The high school yearbook; the quintessential culmination of your high school experience. Loaded with quotes, lists, and photos, they are also laced with headaches for administrators and beyond. Why? Errors. Intentional and unintentional.
In the past few weeks, I’ve read several articles about mishaps. Some are intentional; some appear just to be legitimate mistakes that end up turning into something because… well, just because.
Let’s start with the recent yearbook debacle in Wall Township. As a resident, I can attest that this has a strong conservative base. There’s nothing wrong with that, but when people try to, it becomes a problem. The article shows the senior in a Trump t-shirt, with copies of the photos he purchased with the Trump logo. The yearbook comes out – the picture had the Trump logo removed off of his shirt.
Love or loathe our President, removing a logo from a shirt is a clear violation of rights. This is a public school, and while Boards can set dress codes, there is nothing wrong with a t-shirt. If the t-shirt had something inappropriate (drugs, sex, clearly defined inappropriate language) – you replace. But a Trump logo?
The yearbook advisor was suspended during the investigation. While I think that too is going way beyond what is necessary, I’m going to assume that this was a student who did this. I am giving the licensed educator the benefit of the doubt knowing that doing something of this nature would be wrong.
Another incident has a senior in Northern NJ showing off her shoulders with a quote asking everyone if her shoulders distracted everyone from reading her yearbook quote. Personally, I loved her quote – and I’m not the only one. Her photo and quote were picked up by almost every major media outlet and a myriad of print resources, including Seventeen magazine and The Huffington Post. Call her smug, call her sassy, call her what. I call her brilliant. She points out an archaic policy that leads to this BOE getting a negative spotlight. International spectacle over mundane dress code policies leads to failure. it appears that this is another classic example of either administration or Board out of touch with today’s times and the power of social media. I’m hoping that they will address this instead of being the laughing stock of the world because of stubborn minds.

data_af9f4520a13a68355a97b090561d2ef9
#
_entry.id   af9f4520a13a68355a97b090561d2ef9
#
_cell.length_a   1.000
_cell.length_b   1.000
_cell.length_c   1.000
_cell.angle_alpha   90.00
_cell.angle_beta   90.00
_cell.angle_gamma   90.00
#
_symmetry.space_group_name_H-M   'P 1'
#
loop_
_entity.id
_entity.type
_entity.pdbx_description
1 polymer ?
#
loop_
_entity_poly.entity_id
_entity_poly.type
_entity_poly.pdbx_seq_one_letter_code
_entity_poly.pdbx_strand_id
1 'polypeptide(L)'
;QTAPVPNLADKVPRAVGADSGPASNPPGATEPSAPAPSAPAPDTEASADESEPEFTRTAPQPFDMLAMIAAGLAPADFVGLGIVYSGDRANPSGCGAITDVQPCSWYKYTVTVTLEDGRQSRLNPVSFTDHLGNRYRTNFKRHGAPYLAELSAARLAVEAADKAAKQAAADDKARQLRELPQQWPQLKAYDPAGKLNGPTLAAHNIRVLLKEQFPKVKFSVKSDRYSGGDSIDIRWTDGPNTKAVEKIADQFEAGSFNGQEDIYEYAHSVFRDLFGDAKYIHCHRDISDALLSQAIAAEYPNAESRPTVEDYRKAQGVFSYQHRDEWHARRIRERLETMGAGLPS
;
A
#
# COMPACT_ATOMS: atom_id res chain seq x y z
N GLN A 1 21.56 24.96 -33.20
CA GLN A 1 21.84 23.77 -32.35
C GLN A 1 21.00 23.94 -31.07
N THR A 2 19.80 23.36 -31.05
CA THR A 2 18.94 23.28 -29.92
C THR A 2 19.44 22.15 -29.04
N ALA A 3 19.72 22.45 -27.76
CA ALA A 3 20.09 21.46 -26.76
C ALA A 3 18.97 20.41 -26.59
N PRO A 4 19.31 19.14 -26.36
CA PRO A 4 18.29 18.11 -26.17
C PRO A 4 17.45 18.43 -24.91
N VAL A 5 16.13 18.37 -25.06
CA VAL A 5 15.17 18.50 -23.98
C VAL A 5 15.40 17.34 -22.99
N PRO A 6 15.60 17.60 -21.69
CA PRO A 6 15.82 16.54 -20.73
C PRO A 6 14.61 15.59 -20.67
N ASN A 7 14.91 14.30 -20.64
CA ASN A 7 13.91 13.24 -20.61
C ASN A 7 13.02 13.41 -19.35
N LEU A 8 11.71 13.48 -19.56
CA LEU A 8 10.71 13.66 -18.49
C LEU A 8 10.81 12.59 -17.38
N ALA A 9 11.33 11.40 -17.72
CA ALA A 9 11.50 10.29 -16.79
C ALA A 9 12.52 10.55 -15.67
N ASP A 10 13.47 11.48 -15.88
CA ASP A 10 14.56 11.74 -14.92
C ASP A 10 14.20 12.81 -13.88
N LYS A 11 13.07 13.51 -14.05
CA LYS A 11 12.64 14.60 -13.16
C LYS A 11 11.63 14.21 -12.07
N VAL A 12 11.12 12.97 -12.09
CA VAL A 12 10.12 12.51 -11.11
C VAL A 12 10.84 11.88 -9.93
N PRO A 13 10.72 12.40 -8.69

The last NJ Yearbook debacle that gained an eye or two was where a student claimed that her name was not misspelled, but another name was in her place and the only reason that was the case if because she’s African American. While I certainly sympathize with her for the years of getting her name incorrectly and understand the frustrations of being called the wrong name in school, I do not think this was an intentional action on behalf of the yearbook staff.
Hopefully, people will see these news stories and reflect on their current practices so that one can enjoy yearbooks instead of being the focal point of them for all the wrong reasons. I was one of those cherubs who in my 1997 senior yearbook who also put a snarky comment in my yearbook not thanking one of the teachers. Snarky? Yep. 1st Amendment? Yep. Wrong? Nope. Got a conversation going about how to fix things so all students can be/feel accepted. Yep. Onward we go? Naturally.